US 'smuggles wounded troops home' under cover of darkness
By Andrew Buncombe in Washington
10 April 2005
The Pentagon has been accused of smuggling wounded soldiers into the US under cover of darkness to avoid bad publicity about the number of troops being injured and maimed in Iraq. The media have also been prevented from photographing wounded soldiers when they arrive at hospital.
Records show that flights from military bases in Germany arrive in the US only at night. Officials say this is purely the result of flight-scheduling pressures and is not a deliberate tactic to minimise detrimental publicity. They also say that by leaving Europe later in the day soldiers are given a better chance to sleep well the night before.
But many campaigners believe otherwise. Just as the Bush administration has banned the media from taking photographs of the coffins of American troops killed in Iraq as they arrive in the US, opponents say it is now trying to cover up the number of wounded.
"The American public has very limited information about the real impact of this war," said Ellen Taylor, a spokeswoman for Code Pink, a peace group that has been protesting outside the Walter Reed military hospital in Washington, where the bulk of the wounded are taken. "I think that a lot of information about this war is being kept from the public. That is what we are protesting about."
It is not even clear how many troops have been injured since the start of President Bush's "war on terror". The Pentagon says that around 12,000 troops have been evacuated from the battlefields of Afghanistan and Iraq, though because officials only list as casualties those soldiers directly hurt by bombs or bullets, the actual total of injured and wounded is believed to be closer to 25,000. Walter Reed says it has treated 4,000 troops injured in Iraq.
"Night-time arrivals are beneficial to the patient as they allow for a regular night of sleep and then for doctors in Europe to make the final determination on their ability to make the long flight, move patients from Landstuhl regional medical centre to Ramstein air base and board the plane," said a hospital spokeswoman, Lyn Kurkal. "There is no attempt by Walter Reed to hide the number of patients we receive. On the contrary, since the start of Operation Iraqi Freedom, Walter Reed public affairs has issued a weekly press release that includes the number of medically evacuated patients received that week."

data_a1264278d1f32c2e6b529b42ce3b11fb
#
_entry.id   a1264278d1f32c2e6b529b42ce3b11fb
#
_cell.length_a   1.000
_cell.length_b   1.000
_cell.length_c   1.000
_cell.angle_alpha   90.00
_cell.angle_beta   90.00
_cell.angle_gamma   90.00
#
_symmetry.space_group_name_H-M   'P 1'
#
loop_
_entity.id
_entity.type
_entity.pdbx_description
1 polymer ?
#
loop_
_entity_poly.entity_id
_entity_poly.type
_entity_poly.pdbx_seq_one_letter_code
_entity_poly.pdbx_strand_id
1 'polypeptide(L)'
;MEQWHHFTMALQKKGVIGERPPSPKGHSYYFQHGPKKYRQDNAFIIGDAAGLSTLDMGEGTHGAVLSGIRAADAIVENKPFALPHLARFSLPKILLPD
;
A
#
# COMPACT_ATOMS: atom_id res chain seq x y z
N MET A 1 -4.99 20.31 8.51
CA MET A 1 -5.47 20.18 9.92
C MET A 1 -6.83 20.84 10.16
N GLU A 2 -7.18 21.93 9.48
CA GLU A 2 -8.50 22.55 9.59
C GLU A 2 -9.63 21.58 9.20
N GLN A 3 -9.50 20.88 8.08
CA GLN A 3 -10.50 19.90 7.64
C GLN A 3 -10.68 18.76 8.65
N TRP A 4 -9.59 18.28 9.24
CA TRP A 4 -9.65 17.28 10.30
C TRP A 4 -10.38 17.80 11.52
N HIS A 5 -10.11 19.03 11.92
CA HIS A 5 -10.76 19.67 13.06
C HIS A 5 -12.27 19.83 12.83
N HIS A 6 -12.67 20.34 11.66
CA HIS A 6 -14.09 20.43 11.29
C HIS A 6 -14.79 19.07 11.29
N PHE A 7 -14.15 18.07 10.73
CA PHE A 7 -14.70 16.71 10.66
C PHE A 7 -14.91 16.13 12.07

And a spokesman for the Air Mobility Command said: There are no policies that direct anything about night arrivals or avoiding public contact. Neither public relations nor public perception play a role in flight schedules."
The flights from Germany on a C-141 Starlifter aircraft can take up to 10 hours. But, given the six-hour time difference between the US and Germany, the wounded soldiers could leave at noon from Ramstein and still arrive at Andrews Air Force base near Washington by 4pm.
Paul Rieckhoff, founder of Operation Truth, a group set up for veterans from Iraq and Afghanistan, said: "[A cover-up] would fit in with everything else they have done. It would be part of an effort to keep the cost of this war away from the American public. It is not surprising, but it is depressing. It should piss people off."
At the beginning of 2003, Mr Bush issued a presidential order that the media should be banned from photographing the return of troops' coffins when they are flown into the US, usually at Dover air base in Delaware. Parents of dead soldiers have also often been banned from meeting the coffins. Controversy raged last year when the Pentagon released a series of photographs following a Freedom of Information Act filing, but later withdrew them.
But officials have also banned the media from taking pictures of the wounded being delivered to either Walter Reed or the National Naval Medical Centre in nearby Bethesda. Ms Kurkal told The Independent on Sunday: "We no longer allow such photos for patient-privacy reasons." However, a reporter from the online journal Salon was recently able to enter Walter Reed and photograph wounded troops without revealing their identities.
Nancy Lessin of Military Families Speak Out, a group made up of relatives of US troops, said: "The entire Bush administration has been trying to keep the cost of this away from the public. The whole issue of casualties and the toll has been very much hidden."
http://news.independent.co.uk/world/ame ... ory=627924